Published: Tue, October 30, 2018
Medical | By

Dogs can be trained to detect malaria in people

Dogs can be trained to detect malaria in people

Dogs are known for their powerful sniffing abilities. But, canines' heightened senses aren't only valuable for these situations.

According to the last global report on the disease, cases had increased by five million to a new total of 216 million cases a year.

"Our results show that sniffer dogs could be a serious way of making diagnosis of people who don't show any symptoms, but are still infectious, quicker and easier".

This research was recently presented at the American Society of Tropical Medicine and Hygiene's annual meeting in New Orleans.

Researchers gave nylon socks to a group of school-age children in the Upper River region of the Gambia in west Africa.

The dogs, which are kept at the Medical Detection Dogs charity in Milton Keynes, UK, were able to accurately categorize 70 percent of the malaria-infected samples and 90 percent of the non-infected samples.

Following this stage, the socks were frozen and sent to the United Kingdom, where two canines, including a Labrador-retriever cross mix and a Labrador, were trained for a period of time to detect if socks were worn by children with malaria or not.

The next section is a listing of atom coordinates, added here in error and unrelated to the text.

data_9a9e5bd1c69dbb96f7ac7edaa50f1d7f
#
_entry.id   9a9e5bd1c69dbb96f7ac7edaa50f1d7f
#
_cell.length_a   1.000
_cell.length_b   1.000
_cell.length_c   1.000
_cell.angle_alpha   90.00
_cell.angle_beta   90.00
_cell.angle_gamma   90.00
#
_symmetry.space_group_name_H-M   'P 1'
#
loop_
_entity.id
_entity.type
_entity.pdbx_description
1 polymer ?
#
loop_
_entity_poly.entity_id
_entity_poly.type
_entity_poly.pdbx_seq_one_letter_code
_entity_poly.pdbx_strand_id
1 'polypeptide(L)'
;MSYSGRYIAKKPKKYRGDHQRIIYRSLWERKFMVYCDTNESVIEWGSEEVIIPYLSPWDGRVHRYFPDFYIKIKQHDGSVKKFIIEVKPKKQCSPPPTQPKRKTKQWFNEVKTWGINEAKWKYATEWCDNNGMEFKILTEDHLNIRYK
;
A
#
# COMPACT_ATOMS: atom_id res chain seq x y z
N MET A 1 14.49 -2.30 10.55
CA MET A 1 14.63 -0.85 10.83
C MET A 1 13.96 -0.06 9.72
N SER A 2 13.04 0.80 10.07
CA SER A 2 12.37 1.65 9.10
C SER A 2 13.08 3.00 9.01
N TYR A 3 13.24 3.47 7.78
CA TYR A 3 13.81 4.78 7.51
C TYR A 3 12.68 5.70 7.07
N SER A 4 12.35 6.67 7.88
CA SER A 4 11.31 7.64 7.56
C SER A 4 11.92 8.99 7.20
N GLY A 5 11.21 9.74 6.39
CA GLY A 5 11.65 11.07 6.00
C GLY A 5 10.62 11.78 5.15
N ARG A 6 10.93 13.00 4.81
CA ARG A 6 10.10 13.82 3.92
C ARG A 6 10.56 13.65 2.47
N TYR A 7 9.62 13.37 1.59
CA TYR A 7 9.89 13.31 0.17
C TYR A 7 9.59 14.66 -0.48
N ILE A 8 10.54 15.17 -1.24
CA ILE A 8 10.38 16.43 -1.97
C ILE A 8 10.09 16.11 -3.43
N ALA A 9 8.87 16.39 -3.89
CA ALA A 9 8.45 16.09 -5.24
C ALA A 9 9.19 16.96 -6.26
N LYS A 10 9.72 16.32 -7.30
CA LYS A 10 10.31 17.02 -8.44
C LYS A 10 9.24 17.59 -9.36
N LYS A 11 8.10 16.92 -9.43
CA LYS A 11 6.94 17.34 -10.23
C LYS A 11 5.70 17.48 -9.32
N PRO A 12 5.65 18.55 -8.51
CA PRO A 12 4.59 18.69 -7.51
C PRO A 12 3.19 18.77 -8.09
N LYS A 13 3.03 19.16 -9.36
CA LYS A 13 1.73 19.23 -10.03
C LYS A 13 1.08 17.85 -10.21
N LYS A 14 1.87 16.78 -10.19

Malaria is a disease with many identifiable symptoms, including sweating, vomiting and bloody stools.


Dogs could test a whole community in a short space of time. These parasites reached the sexual stage of their reproduction cycle, making it hard to determine if these socks had signs of malaria.

He said: "This could provide a non-invasive way of screening for the disease at ports of entry in a similar way to how sniffer dogs are routinely used".

Using a study of 175 socks worn from children overnight, 30 were discovered to have been worn by children infected with the malaria parasite.

A new study has revealed that sniff dogs could be trained to detect malaria in people infected with the disease.

"But it appears that once the malaria parasite is in someone's body it causes quite a big change that the dogs are able to detect quite easily, so it's very exciting".

The goal, according to Lindsay, is to further testing in countries where there might be different types of malaria parasites.

"This could help prevent the spread of malaria to countries that have been declared malaria free and also ensure that people, many of whom might be unaware that they are infected with the malaria parasite, receive antimalarial drug treatment for the disease".

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